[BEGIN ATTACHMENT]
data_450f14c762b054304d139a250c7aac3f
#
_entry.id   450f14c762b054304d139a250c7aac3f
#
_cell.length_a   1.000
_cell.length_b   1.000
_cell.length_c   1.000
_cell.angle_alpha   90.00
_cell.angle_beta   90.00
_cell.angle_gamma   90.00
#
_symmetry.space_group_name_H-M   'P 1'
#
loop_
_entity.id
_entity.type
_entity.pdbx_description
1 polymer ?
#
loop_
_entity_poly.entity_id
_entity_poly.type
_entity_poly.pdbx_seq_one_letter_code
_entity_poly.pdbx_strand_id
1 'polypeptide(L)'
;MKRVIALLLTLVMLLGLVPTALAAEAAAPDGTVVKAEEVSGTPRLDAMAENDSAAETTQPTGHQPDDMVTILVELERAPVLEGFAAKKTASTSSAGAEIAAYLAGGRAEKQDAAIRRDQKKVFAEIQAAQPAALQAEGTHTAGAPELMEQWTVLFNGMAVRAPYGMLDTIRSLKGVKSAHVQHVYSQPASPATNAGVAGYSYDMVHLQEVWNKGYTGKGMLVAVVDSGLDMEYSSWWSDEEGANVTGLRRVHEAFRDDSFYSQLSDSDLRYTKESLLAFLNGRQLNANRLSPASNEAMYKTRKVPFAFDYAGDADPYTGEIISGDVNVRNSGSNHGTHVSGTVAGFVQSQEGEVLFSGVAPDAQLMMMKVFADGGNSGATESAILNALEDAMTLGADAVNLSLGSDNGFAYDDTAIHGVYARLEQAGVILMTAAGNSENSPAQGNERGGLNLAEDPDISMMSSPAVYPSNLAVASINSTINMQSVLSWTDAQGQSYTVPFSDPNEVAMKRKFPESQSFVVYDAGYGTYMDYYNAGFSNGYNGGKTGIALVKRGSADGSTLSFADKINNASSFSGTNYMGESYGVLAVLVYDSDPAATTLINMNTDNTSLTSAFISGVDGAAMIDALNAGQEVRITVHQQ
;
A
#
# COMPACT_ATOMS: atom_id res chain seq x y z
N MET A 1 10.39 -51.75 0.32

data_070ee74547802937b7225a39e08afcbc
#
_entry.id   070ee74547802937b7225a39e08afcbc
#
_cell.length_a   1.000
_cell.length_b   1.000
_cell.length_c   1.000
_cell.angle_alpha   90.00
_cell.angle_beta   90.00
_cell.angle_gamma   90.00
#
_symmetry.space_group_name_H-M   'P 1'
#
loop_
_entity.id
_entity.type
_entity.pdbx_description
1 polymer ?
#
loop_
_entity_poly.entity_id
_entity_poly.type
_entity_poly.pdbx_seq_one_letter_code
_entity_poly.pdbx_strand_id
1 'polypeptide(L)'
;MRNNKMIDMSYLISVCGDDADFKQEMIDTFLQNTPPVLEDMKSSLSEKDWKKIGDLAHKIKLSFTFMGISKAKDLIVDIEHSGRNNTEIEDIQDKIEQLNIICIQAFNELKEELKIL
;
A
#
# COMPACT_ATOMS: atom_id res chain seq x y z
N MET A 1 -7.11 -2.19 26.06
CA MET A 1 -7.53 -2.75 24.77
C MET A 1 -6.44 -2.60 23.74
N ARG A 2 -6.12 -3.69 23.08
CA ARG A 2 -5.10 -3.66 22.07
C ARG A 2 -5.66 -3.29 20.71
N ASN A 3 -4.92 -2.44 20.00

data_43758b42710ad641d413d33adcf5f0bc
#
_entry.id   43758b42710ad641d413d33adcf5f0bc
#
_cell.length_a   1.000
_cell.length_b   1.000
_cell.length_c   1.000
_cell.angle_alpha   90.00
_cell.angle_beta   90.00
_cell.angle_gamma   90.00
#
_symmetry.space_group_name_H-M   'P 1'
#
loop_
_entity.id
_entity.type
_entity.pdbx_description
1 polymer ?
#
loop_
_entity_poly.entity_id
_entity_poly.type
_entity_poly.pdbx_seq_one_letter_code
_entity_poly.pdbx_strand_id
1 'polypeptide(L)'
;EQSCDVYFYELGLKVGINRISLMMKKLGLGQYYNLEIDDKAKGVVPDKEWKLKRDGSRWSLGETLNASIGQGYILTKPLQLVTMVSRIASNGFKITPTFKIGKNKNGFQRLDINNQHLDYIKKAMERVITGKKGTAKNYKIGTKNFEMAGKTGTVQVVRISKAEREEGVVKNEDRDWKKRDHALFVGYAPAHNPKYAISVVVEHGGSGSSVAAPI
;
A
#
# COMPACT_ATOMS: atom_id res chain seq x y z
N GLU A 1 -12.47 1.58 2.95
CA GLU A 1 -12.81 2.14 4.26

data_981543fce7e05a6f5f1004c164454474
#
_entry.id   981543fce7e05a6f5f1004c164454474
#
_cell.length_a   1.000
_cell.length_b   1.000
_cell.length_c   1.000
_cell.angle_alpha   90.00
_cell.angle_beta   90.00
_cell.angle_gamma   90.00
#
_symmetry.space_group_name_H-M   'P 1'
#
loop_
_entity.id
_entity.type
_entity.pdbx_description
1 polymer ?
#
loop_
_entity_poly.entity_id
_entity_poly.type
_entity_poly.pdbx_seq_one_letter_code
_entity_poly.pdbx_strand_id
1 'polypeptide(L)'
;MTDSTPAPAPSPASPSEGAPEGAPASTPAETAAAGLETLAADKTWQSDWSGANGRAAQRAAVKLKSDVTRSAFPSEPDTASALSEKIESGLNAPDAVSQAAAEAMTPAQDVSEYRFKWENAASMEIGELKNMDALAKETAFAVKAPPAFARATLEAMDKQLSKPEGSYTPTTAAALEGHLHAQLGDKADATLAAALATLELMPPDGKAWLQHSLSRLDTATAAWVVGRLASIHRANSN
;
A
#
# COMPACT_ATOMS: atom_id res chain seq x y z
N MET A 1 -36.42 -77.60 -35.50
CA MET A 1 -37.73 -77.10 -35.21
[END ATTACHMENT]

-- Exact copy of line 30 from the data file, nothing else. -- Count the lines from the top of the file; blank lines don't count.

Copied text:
# COMPACT_ATOMS: atom_id res chain seq x y z